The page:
Cover of the Pennsylvania Climate Impacts Assessment 2021 (Capital-Star screen capture).
Extreme weather events such as flash floods, intense heat waves, and rising temperatures, all could become more frequent and severe in Pennsylvania by mid-century if current trends continue.
“No one can expect Pennsylvanians’ lives to stay as they are now,” Department of Environmental Protection Secretary Patrick McDonnell said.
The Pennsylvania Climate Impacts Assessment is a report the DEP produces every three years, as directed by the Pennsylvania Climate Change Act (Act 70) of 2008.
The report is sourced using federal, state and local data from Penn State University, ICF Consulting, and Hamel Environmental Consulting and funded by grants from the U.S. Department of Energy through the State Energy Program.
Each update builds upon previous impact assessments, according to the department. This year’s report – the fifth iteration – differs from years past because it “offers a risk-based approach to assessing risks and prioritizing adaptation needs,” the document reads.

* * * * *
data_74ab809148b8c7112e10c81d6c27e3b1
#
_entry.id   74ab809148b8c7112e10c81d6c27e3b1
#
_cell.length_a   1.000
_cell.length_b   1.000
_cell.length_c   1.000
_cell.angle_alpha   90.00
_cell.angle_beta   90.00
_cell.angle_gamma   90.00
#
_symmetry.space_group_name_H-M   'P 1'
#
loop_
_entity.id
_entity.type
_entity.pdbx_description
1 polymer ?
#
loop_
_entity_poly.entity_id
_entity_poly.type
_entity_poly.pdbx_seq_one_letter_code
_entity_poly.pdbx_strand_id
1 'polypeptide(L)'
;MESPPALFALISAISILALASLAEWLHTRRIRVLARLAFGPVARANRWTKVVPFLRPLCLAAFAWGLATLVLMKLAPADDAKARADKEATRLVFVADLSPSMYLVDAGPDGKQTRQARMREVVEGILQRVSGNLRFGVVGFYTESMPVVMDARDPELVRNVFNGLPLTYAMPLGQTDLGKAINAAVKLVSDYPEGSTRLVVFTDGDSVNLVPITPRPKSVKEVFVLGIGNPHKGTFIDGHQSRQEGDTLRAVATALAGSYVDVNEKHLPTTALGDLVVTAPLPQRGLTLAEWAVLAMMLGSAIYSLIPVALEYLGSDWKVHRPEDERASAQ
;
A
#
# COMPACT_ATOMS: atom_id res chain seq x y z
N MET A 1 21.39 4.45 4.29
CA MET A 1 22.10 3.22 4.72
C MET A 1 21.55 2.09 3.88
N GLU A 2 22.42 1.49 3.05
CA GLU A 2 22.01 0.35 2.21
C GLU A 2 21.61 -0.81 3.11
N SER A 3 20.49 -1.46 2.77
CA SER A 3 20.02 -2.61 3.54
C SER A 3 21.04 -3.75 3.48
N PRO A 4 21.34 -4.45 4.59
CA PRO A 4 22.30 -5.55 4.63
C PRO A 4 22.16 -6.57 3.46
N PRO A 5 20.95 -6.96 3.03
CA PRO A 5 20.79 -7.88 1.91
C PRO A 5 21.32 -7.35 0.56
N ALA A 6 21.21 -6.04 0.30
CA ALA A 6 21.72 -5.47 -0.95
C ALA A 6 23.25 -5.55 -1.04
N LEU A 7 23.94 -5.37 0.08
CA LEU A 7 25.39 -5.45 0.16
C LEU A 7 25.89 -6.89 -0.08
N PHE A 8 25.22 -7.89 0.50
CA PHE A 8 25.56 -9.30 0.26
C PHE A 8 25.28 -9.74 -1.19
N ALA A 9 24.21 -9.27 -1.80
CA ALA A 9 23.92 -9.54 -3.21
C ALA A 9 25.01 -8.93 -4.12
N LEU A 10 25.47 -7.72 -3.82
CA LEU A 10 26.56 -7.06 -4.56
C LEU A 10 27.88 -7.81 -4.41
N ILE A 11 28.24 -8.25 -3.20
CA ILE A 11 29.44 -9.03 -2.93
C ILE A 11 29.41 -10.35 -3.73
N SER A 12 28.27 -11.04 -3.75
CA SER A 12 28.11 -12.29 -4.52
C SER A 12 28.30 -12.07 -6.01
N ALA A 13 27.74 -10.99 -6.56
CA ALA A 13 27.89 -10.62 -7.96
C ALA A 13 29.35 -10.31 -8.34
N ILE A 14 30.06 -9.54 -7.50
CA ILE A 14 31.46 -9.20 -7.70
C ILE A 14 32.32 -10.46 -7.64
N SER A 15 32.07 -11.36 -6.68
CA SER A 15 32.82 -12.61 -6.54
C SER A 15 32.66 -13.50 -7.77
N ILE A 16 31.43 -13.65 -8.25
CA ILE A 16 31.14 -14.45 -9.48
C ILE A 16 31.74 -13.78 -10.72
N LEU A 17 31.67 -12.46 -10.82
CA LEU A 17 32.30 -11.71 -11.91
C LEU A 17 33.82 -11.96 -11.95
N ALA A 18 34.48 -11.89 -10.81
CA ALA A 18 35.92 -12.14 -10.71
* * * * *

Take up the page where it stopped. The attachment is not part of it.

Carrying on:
McDonnell clarified that the projections included in the 2021 Pennsylvania Climate Impacts Assessment are based on “business as usual” behaviors, meaning no new preventative or mitigation measures are considered in the forecasts.
The 143-page report debuted Wednesday with state officials weighing in on the findings, possible solutions, and mitigation measures.
The report noted six expected changes by mid-century when compared to a 1971-2000 baseline.
- The average annual temperature statewide will continue to rise, and is expected to increase by 5.9°F (3.3°C) compared to the baseline.
- There will be more frequent and intense extreme heat events. For example, temperatures are expected to reach at least 90°F on 37 days per year on average across the state, up from the 5 days during the baseline period. Days reaching temperatures above 95°F and 100°F will become more frequent as well.
- Increasing temperatures will continue to alter the growing season and increase the number of days that people need to cool their homes and workspaces, but will also decrease the number of days that people will need to use heating.